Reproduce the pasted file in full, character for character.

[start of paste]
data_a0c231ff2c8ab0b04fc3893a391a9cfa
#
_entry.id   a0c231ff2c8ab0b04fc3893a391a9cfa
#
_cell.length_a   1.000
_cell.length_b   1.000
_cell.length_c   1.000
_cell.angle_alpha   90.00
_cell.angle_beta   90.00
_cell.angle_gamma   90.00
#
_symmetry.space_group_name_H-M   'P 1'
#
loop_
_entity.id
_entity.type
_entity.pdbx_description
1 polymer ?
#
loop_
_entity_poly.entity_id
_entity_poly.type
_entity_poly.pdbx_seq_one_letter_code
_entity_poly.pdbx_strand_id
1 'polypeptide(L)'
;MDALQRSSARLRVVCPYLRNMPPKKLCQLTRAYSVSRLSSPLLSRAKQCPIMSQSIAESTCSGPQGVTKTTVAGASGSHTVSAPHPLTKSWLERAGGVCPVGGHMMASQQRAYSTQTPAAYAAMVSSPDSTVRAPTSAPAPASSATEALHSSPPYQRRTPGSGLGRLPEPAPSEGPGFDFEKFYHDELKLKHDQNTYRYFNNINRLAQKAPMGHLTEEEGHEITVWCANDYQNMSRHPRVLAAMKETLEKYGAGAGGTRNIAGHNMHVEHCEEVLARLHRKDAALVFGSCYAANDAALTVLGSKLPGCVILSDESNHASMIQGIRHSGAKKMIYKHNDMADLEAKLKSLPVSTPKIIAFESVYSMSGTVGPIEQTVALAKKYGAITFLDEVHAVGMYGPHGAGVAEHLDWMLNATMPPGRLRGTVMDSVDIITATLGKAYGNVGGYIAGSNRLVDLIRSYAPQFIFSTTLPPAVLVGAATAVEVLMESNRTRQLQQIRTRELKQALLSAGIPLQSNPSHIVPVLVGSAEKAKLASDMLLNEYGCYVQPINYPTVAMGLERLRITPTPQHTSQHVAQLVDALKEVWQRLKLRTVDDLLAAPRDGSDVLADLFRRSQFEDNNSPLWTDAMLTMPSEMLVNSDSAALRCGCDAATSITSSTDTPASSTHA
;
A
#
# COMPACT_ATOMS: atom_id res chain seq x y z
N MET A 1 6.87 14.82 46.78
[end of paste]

data_a0c231ff2c8ab0b04fc3893a391a9cfa
#
_entry.id   a0c231ff2c8ab0b04fc3893a391a9cfa
#
_cell.length_a   1.000
_cell.length_b   1.000
_cell.length_c   1.000
_cell.angle_alpha   90.00
_cell.angle_beta   90.00
_cell.angle_gamma   90.00
#
_symmetry.space_group_name_H-M   'P 1'
#
loop_
_entity.id
_entity.type
_entity.pdbx_description
1 polymer ?
#
loop_
_entity_poly.entity_id
_entity_poly.type
_entity_poly.pdbx_seq_one_letter_code
_entity_poly.pdbx_strand_id
1 'polypeptide(L)'
;MDALQRSSARLRVVCPYLRNMPPKKLCQLTRAYSVSRLSSPLLSRAKQCPIMSQSIAESTCSGPQGVTKTTVAGASGSHTVSAPHPLTKSWLERAGGVCPVGGHMMASQQRAYSTQTPAAYAAMVSSPDSTVRAPTSAPAPASSATEALHSSPPYQRRTPGSGLGRLPEPAPSEGPGFDFEKFYHDELKLKHDQNTYRYFNNINRLAQKAPMGHLTEEEGHEITVWCANDYQNMSRHPRVLAAMKETLEKYGAGAGGTRNIAGHNMHVEHCEEVLARLHRKDAALVFGSCYAANDAALTVLGSKLPGCVILSDESNHASMIQGIRHSGAKKMIYKHNDMADLEAKLKSLPVSTPKIIAFESVYSMSGTVGPIEQTVALAKKYGAITFLDEVHAVGMYGPHGAGVAEHLDWMLNATMPPGRLRGTVMDSVDIITATLGKAYGNVGGYIAGSNRLVDLIRSYAPQFIFSTTLPPAVLVGAATAVEVLMESNRTRQLQQIRTRELKQALLSAGIPLQSNPSHIVPVLVGSAEKAKLASDMLLNEYGCYVQPINYPTVAMGLERLRITPTPQHTSQHVAQLVDALKEVWQRLKLRTVDDLLAAPRDGSDVLADLFRRSQFEDNNSPLWTDAMLTMPSEMLVNSDSAALRCGCDAATSITSSTDTPASSTHA
;
A
#
# COMPACT_ATOMS: atom_id res chain seq x y z
N MET A 1 6.87 14.82 46.78